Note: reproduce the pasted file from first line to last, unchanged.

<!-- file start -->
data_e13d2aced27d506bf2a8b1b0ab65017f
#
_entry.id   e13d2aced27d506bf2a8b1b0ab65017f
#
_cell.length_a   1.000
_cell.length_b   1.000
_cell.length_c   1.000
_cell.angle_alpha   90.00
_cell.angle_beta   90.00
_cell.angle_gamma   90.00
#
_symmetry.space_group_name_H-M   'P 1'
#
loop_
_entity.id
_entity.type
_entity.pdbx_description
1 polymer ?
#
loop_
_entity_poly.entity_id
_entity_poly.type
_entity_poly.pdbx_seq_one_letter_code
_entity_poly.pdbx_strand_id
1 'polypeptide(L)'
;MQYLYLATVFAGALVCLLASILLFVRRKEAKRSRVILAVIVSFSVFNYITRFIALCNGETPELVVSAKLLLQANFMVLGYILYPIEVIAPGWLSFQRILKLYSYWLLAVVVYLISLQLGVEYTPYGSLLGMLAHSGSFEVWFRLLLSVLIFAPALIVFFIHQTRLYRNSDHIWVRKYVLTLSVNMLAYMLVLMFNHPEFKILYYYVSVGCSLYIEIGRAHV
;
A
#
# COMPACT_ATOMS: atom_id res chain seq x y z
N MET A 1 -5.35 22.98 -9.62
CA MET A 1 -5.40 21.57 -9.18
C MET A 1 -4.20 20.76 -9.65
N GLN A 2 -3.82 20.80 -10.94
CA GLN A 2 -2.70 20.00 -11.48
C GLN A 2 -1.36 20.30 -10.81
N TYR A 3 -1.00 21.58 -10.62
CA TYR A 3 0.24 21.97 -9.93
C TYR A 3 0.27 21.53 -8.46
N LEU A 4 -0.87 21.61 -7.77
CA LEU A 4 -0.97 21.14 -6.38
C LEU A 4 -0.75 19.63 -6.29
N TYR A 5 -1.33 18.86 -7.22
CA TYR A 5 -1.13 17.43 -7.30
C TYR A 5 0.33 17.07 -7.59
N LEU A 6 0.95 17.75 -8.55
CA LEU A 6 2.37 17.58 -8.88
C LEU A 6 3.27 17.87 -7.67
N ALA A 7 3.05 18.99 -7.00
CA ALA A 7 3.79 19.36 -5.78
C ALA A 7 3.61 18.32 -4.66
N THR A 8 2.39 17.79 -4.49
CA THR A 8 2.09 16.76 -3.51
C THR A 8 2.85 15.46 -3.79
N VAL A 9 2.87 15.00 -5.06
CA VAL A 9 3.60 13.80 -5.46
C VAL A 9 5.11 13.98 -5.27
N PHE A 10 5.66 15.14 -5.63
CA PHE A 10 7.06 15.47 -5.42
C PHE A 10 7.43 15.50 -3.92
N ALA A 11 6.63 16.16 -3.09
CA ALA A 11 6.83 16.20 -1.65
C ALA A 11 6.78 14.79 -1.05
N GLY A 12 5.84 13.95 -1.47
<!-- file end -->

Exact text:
data_e13d2aced27d506bf2a8b1b0ab65017f
#
_entry.id   e13d2aced27d506bf2a8b1b0ab65017f
#
_cell.length_a   1.000
_cell.length_b   1.000
_cell.length_c   1.000
_cell.angle_alpha   90.00
_cell.angle_beta   90.00
_cell.angle_gamma   90.00
#
_symmetry.space_group_name_H-M   'P 1'
#
loop_
_entity.id
_entity.type
_entity.pdbx_description
1 polymer ?
#
loop_
_entity_poly.entity_id
_entity_poly.type
_entity_poly.pdbx_seq_one_letter_code
_entity_poly.pdbx_strand_id
1 'polypeptide(L)'
;MQYLYLATVFAGALVCLLASILLFVRRKEAKRSRVILAVIVSFSVFNYITRFIALCNGETPELVVSAKLLLQANFMVLGYILYPIEVIAPGWLSFQRILKLYSYWLLAVVVYLISLQLGVEYTPYGSLLGMLAHSGSFEVWFRLLLSVLIFAPALIVFFIHQTRLYRNSDHIWVRKYVLTLSVNMLAYMLVLMFNHPEFKILYYYVSVGCSLYIEIGRAHV
;
A
#
# COMPACT_ATOMS: atom_id res chain seq x y z
N MET A 1 -5.35 22.98 -9.62
CA MET A 1 -5.40 21.57 -9.18
C MET A 1 -4.20 20.76 -9.65
N GLN A 2 -3.82 20.80 -10.94
CA GLN A 2 -2.70 20.00 -11.48
C GLN A 2 -1.36 20.30 -10.81
N TYR A 3 -1.00 21.58 -10.62
CA TYR A 3 0.24 21.97 -9.93
C TYR A 3 0.27 21.53 -8.46
N LEU A 4 -0.87 21.61 -7.77
CA LEU A 4 -0.97 21.14 -6.38
C LEU A 4 -0.75 19.63 -6.29
N TYR A 5 -1.33 18.86 -7.22
CA TYR A 5 -1.13 17.43 -7.30
C TYR A 5 0.33 17.07 -7.59
N LEU A 6 0.95 17.75 -8.55
CA LEU A 6 2.37 17.58 -8.88
C LEU A 6 3.27 17.87 -7.67
N ALA A 7 3.05 18.99 -7.00
CA ALA A 7 3.79 19.36 -5.78
C ALA A 7 3.61 18.32 -4.66
N THR A 8 2.39 17.79 -4.49
CA THR A 8 2.09 16.76 -3.51
C THR A 8 2.85 15.46 -3.79
N VAL A 9 2.87 15.00 -5.06
CA VAL A 9 3.60 13.80 -5.46
C VAL A 9 5.11 13.98 -5.27
N PHE A 10 5.66 15.14 -5.63
CA PHE A 10 7.06 15.47 -5.42
C PHE A 10 7.43 15.50 -3.92
N ALA A 11 6.63 16.16 -3.09
CA ALA A 11 6.83 16.20 -1.65
C ALA A 11 6.78 14.79 -1.05
N GLY A 12 5.84 13.95 -1.47